Another hail of gunfire from the tank left both of my engineers dead, their bodies barely recognizable from the anti-personnel flachette rounds fired from the tank’s forward guns. Only five of us remained alive, all injured. I gave a nod to Rachel, who returned it as the blood ran down her face, a final affirmation of success. I pressed down with all the force I could muster on the detonator. A resounding click filled my ears.
This story takes place in a setting that I have toyed with for years, though I’ve never actually published anything for it. The setting itself is a sci-fi one in which humanity has expanded beyond the solar system, colonizing several planets including Agrippina, on which this story takes place. Agrippina has been occupied for roughly two years by a brutal autocratic empire that is at war with the alliance that Agrippina had been a part of. The characters (resistance fighters) are assaulting a walled “ghetto” where the occupiers imprison a myriad of people. Political prisoners, “dissidents,” professors and other educators, as well as former government officials all now find themselves within the ghetto. At some point during the night before the start of the story, open resistance began within the ghetto and the characters are desperately trying to aid those within by breaching the wall. While you can safely assume that the characters are successful in detonating the explosives, killing themselves in the process, it’s unknown as to whether they actually breached the wall. Furthermore, the characters may have died with the belief others would come to join the battle, but this is not a foregone conclusion. The occupiers are rapidly gaining control of the situation, possibly quelling the uprising before it can gain momentum.
This story is inspired by and heavily based on the Warsaw Ghetto Uprising of World War II, specifically the actions of several groups of the “Polish Home Army” who had attempted to break through the ghetto’s walls during the early portion of the uprising. Despite a valiant effort, the resistance fighters were not able to breach the wall. Most perished as Nazi forces began to lock the ghetto perimeter down, completing the blockade around the ghetto. Despite calling for aid, there was no larger uprising or “second wave” of resistance fighters during the event. You can chalk this up largely to the reality that the Nazi military and SS forces had too strong a grip on the area. There was no real chance of “victory” in a traditional sense during this uprising. Nazi forces would later regain the initiative and purge the ghetto, most of the inhabitants that survived the uprising would later die in one of the extermination camps. Those who managed to survive the war have often stated that they did not believe the uprising would succeed or even spare their lives. Rather, they felt that they wanted to die on their own terms and send a message to the world that the Jews had not gone quietly into the gas chambers.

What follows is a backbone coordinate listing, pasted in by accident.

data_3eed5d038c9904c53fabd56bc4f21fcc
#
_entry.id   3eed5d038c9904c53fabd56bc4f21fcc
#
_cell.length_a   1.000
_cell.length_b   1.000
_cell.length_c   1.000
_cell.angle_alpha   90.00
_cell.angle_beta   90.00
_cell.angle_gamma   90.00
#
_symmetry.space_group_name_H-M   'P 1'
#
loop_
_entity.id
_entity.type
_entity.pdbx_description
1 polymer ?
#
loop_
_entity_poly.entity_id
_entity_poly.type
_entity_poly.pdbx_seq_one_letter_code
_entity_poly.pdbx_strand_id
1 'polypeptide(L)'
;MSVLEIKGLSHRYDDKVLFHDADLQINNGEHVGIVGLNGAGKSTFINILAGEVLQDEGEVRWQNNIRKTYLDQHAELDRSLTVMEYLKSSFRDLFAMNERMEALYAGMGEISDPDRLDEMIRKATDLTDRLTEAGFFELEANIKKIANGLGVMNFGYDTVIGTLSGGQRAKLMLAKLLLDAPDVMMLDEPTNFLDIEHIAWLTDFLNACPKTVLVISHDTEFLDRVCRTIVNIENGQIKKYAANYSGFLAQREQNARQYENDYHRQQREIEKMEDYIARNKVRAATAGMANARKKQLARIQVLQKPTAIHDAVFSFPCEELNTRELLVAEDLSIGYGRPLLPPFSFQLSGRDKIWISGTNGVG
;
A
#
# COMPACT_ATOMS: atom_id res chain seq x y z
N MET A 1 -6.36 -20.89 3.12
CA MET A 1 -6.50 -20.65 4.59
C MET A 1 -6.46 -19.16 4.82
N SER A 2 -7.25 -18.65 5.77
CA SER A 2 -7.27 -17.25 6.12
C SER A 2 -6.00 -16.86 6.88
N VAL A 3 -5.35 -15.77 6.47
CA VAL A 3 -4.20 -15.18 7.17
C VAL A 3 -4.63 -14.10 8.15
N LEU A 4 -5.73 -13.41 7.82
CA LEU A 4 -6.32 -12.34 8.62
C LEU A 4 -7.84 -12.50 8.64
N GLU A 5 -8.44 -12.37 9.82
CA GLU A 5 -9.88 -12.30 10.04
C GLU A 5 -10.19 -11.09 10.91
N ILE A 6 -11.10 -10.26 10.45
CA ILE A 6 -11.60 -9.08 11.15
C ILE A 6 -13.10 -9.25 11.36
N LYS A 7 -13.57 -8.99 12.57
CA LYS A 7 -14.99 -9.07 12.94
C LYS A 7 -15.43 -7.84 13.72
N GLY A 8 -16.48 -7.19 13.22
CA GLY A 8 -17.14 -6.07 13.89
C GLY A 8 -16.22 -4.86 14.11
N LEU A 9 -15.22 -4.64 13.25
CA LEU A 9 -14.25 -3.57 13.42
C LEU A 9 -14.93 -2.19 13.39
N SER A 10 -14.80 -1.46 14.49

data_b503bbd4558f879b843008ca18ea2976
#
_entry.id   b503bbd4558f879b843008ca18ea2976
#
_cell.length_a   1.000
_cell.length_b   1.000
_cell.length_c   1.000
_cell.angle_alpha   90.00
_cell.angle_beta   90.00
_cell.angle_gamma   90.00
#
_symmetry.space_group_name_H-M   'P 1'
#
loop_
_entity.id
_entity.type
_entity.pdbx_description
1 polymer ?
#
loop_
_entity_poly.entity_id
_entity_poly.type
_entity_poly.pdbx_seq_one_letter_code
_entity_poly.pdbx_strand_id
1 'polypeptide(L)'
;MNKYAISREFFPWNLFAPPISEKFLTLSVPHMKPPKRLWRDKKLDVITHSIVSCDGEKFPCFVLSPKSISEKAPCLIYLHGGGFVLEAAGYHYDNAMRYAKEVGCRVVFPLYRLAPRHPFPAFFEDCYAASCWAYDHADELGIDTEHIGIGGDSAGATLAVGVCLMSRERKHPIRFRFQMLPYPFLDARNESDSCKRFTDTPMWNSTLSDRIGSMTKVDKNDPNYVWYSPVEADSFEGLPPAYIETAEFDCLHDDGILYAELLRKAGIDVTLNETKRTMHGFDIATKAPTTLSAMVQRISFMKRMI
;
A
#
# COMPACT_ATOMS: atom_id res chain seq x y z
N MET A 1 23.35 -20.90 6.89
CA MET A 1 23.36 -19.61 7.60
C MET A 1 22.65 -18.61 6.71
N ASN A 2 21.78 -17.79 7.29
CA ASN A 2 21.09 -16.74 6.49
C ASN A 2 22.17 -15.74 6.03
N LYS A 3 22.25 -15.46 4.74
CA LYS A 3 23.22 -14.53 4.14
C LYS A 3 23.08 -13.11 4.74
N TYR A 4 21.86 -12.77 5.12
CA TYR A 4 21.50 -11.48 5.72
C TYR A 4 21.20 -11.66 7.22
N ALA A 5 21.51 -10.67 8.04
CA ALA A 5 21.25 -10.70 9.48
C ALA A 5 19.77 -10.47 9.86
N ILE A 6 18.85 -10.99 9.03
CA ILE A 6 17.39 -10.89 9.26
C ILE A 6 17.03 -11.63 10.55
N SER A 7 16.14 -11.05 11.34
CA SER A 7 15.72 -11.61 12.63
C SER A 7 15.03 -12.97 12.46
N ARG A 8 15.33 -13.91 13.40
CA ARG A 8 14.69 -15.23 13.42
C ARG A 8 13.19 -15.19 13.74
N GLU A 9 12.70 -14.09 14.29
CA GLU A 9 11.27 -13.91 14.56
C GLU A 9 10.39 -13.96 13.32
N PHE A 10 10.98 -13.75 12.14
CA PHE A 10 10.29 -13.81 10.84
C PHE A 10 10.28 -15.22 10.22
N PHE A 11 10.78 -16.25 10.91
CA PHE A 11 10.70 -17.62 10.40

Petrol Bomb – Often called a Molotav Cocktail, made famous during its use in the siege of Stalingrad during the second world war. It consists of gasoline or other combustible fuel poured into a glass bottle. A rag doused in flammable liquids is used to cork the bottle, acting as a few. When thrown, the bottle shatters on impact igniting the fuel and spreading across the targeted area.
Infantry Fighting Vehicle – An armored vehicle that serves as a troop transport as well as fire support. Once it disembarks its soldiers, the vehicle then uses its anti-personnel weaponry in support of the soldiers.
No-Man’s-Land – A term used to describe the region between two fronts, best typified by the strip of land between opposing trenches during the first world war. In modern use, it means any area around a secured perimeter that may not be entered. Prisons often use these to mark a space before the wall where a prisoner will be shot if they enter.
Wireless – A catchall term used by the military to describe wireless communication equipment. Most modern military units have an individual dedicated to managing communications for the units who would coordinate with other units or headquarters.
Firing Perimeter – A term used to refer to a group of soldiers who each cover only a portion of the area around a defensive point. Similar to a “firing” line.
Hedgehog – An object made of several small steel beams arranged to resemble a “jack” from the game “Jacks.” The idea is that a vehicle, typically a tank or other heavy armor would sustain massive structural damage trying to cross a group of these. Hedgehogs are considered part of the classification “Tank Trap.”
Explosive-Tipped Rounds – A type of munition that has a small explosive charge in the tip so that when it impacts a surface the charge detonates. Some may also include fragmentation components to better kill infantry. Such rounds are employed often to maximize damage to groups of infantry or against heavy armor that might have reactive armor (Armor that uses shaped explosive charges to “deflect” incoming fire).
Anti-Personnel Flachette Rounds – Similar in concept to the munitions used in shotgun shells, flachettes are steel projectiles with a vaned tail for stable flight. They are often used in an anti-personnel capacity by loading many flachettes into a single shell fired from a larger weapon. The shell features a timed detonation, exploding to shower an area with the flachettes similar to a fragmentation grenade. These are sometimes referred to as “sub-munitions” when used like this.